I’m in media of course, and watched you on the news growing up. I’m not sure if you’ve read Jane Mayer’s excellent New Yorker piece on Fox News but it essentially branded the network state-run media. What do you think about Fox News and how it’s tethered to the Trump White House?
I have. I have an opinion, but as the late Ed Murrow once said, when it comes to opinions, mine is no better than the guy at the end of the bar. But it’s a fact: This is the closest we have come to having state-run media. If someone wants to argue, “Well, it’s not state-run media”—which it virtually is—it’s certainly the closest we’ve ever come in this country to having a state-run media; a straight-up propaganda outlet. I do want to put a big asterisk on that: There are some good journalists working at Fox—Chris Wallace comes to mind—but if you look at it on the whole, particularly their primetime programming, you have the beginnings of a state-run media. I think it’s beyond that. By any objective analysis, this is by far the closest we’ve come to Radio Moscow.
There are also all these uncomfortable ties between Fox News and the Trump White House, like them hiring a number of former employees for administration positions—such as Bill Shine as White House communications director.
That’s why I say it’s undeniable that this is the closest we’ve come to state-run media, and I think it’s something we have to worry about. I could speak to you about this the rest of the afternoon, but in the beginning, one of the vital roles of the press in this country is to act as part of our system of checks and balances—that the founders of this country worried about having too much power in any particular section of government, and that’s why we have three separate branches of government. The whole idea of a “free press” versus a government-dictated one is the free press is constantly checking on power—they’re knocking on doors, constantly asking questions, doing deep-digging investigations.
Now, at the time of the Soviet Union, they had Radio Moscow, we’ve had Radio Beijing, so in authoritarian regimes that develop into dictatorial regimes, the state-run media becomes the only media. So I think it’s a time to worry, and a time for the public to ask the question: Do we want a state-run, state-sponsored, straight-up propaganda outlet? Fox News is not that far off.
As a veteran newsman, I’m curious what you think about the role CNN played in the 2016 presidential election. You have Fox News on one side and MSNBC on the other, and CNN does still occupy a space for some swing voters in the middle, and the way that they covered 2016 seemed rather irresponsible—employing a number of Trump-affiliated pundits, including one in Corey Lewandowski who was being simultaneously paid by the campaign; airing Trump rallies from start to finish, even televising an empty podium; and so on.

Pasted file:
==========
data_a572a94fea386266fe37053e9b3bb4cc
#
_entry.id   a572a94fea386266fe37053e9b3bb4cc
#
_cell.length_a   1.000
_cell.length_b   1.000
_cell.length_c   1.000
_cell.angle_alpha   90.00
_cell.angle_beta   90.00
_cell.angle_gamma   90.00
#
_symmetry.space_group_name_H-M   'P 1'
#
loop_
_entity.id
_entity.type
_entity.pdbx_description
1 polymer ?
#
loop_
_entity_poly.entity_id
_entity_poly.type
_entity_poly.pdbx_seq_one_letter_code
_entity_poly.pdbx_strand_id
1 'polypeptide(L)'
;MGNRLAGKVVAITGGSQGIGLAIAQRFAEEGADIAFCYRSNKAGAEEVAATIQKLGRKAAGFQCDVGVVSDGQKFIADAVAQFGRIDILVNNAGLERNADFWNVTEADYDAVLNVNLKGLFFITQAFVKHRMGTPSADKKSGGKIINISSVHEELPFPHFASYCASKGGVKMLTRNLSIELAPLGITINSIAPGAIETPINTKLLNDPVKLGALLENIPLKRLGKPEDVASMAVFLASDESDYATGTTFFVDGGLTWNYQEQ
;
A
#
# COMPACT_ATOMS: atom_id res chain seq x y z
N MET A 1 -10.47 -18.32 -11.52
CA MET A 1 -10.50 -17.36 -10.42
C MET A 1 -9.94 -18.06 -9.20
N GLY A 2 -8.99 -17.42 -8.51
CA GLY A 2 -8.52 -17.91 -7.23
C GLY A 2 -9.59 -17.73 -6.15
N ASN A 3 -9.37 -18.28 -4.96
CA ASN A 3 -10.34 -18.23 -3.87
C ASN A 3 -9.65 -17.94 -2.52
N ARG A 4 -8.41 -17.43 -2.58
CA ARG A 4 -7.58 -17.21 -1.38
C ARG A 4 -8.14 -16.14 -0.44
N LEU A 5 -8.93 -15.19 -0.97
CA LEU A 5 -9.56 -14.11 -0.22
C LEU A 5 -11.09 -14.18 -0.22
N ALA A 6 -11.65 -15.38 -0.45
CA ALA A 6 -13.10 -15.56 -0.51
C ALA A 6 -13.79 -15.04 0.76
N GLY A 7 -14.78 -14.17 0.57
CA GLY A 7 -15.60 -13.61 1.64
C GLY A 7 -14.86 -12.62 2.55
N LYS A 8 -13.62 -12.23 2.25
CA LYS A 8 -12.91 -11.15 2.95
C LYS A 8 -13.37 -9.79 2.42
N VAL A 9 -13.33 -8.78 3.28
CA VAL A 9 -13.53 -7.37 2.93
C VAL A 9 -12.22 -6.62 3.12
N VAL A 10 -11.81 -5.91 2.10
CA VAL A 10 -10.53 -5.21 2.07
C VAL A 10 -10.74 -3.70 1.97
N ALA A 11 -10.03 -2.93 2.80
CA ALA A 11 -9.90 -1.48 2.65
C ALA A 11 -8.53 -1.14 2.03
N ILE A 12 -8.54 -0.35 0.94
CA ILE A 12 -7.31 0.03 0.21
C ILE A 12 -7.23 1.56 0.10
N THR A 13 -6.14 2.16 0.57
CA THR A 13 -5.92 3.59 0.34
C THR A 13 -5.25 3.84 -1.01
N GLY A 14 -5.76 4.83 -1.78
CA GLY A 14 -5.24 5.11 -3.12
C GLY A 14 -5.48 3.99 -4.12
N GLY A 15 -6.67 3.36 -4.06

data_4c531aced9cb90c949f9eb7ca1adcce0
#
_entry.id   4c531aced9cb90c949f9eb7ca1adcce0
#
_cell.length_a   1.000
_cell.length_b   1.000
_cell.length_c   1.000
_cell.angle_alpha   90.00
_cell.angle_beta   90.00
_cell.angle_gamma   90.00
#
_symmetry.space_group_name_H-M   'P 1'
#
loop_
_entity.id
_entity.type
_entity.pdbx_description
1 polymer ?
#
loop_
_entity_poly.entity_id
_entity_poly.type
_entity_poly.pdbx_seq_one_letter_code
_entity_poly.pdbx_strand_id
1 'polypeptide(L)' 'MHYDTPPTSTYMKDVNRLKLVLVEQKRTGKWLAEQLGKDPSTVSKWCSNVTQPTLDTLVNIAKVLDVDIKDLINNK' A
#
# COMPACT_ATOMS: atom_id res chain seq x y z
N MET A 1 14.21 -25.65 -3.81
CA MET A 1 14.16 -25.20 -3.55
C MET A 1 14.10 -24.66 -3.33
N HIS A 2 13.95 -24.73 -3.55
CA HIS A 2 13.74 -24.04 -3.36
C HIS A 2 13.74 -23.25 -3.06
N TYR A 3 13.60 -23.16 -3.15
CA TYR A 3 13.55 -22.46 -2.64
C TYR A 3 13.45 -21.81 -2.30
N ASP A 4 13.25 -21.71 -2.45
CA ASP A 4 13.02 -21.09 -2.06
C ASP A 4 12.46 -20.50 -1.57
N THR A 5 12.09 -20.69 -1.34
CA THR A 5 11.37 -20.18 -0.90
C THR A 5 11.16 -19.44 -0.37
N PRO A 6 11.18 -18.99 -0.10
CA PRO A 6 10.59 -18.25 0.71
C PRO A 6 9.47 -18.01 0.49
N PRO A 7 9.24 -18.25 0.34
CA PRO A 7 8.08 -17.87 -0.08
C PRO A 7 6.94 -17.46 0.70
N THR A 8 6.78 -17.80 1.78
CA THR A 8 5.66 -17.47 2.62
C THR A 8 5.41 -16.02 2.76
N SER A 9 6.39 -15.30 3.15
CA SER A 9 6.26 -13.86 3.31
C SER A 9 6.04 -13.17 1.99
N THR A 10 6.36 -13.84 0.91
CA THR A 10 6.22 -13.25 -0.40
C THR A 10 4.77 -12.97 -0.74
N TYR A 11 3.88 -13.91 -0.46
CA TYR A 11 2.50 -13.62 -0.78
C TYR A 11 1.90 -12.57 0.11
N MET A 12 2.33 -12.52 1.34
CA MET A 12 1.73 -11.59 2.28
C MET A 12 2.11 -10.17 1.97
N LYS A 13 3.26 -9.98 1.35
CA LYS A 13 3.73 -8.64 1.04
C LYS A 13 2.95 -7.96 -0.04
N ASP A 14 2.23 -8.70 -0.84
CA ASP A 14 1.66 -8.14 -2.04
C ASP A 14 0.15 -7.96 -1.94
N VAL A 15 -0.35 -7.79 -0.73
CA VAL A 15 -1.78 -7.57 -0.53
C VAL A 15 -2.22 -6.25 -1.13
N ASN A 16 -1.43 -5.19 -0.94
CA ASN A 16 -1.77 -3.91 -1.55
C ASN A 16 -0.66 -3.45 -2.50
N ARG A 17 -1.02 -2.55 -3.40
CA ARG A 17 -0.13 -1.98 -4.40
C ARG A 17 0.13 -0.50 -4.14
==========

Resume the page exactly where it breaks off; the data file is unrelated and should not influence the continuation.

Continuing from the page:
I’ll try to answer your question, but for a long time Jeff Zucker was a competitor of mine, and I consider myself a friend of Jeff’s, and I like him. And I think he himself has looked back on 2016 and said, “We made some mistakes”—and they have tried to fix those mistakes. But, and I’m not trying to defend him or CNN, candidate Trump represented something new on the political scene in his ability to command both social media and television. We’ve had candidates before who were able to command a great deal of television, but the command of social media and television, and the amount of free time given to Trump not just on CNN but everywhere, was unprecedented.
We learn as we go, and I hope what we learn with 2020—and I include myself in this, I’m not perfect—particularly television, and the press in general, tends to concentrate on the spectacle of a campaign, and that helps a candidate such as Trump. So moving into 2020, the more we can do to press candidates to put forward detailed plans will help. It’s one thing to say you’re against opioids and quite another to say what your plan is to deal with that crisis. We need to press candidates on their policies, and to dig down deep. We need to keep asking tough questions, and follow-up questions, and not let them do the old political side-shuffle, as well as deep-digging investigative reporting.
The very first presidential election I voted in was in 2004, when George W. Bush was re-elected. I was a sophomore in college at the time, and shocked by the result. I’ve given this a lot of thought, but do you think Trump is worse than Bush?
I’m gonna duck that question—and I’ll tell you straight-up, I’m ducking it—because I really haven’t thought of it in those terms. I do agree that with the George W. Bush presidency, number one, going into Iraq was a strategic mistake of historic proportions, and that combined with the economic crash, those two things happening under his watch, drag heavily down his standing. But the reason I’m taking a pass on the question is because we’re not finished with the Trump presidency. George W. Bush had two terms, and there were things you could point to—attacking AIDS in Africa, for example—that were good. President Trump has just passed two years of his first term, so we need to see the Trump years, however short or long they turn out to be, in their totality.
And who knows what the Mueller report will be, and who knows what’s ahead. But as we talk here today, Trump is going to be hard to beat in 2020. If he lasts through this presidency and if he runs, I find that a lot of people who don’t like him just assume that there’s no way he’s going to get a second term. To those people I would say: burned once, don’t get burned twice. People underestimated Trump in the 2016 election, and I think he’s going to be a lot tougher to beat in 2020 than people think.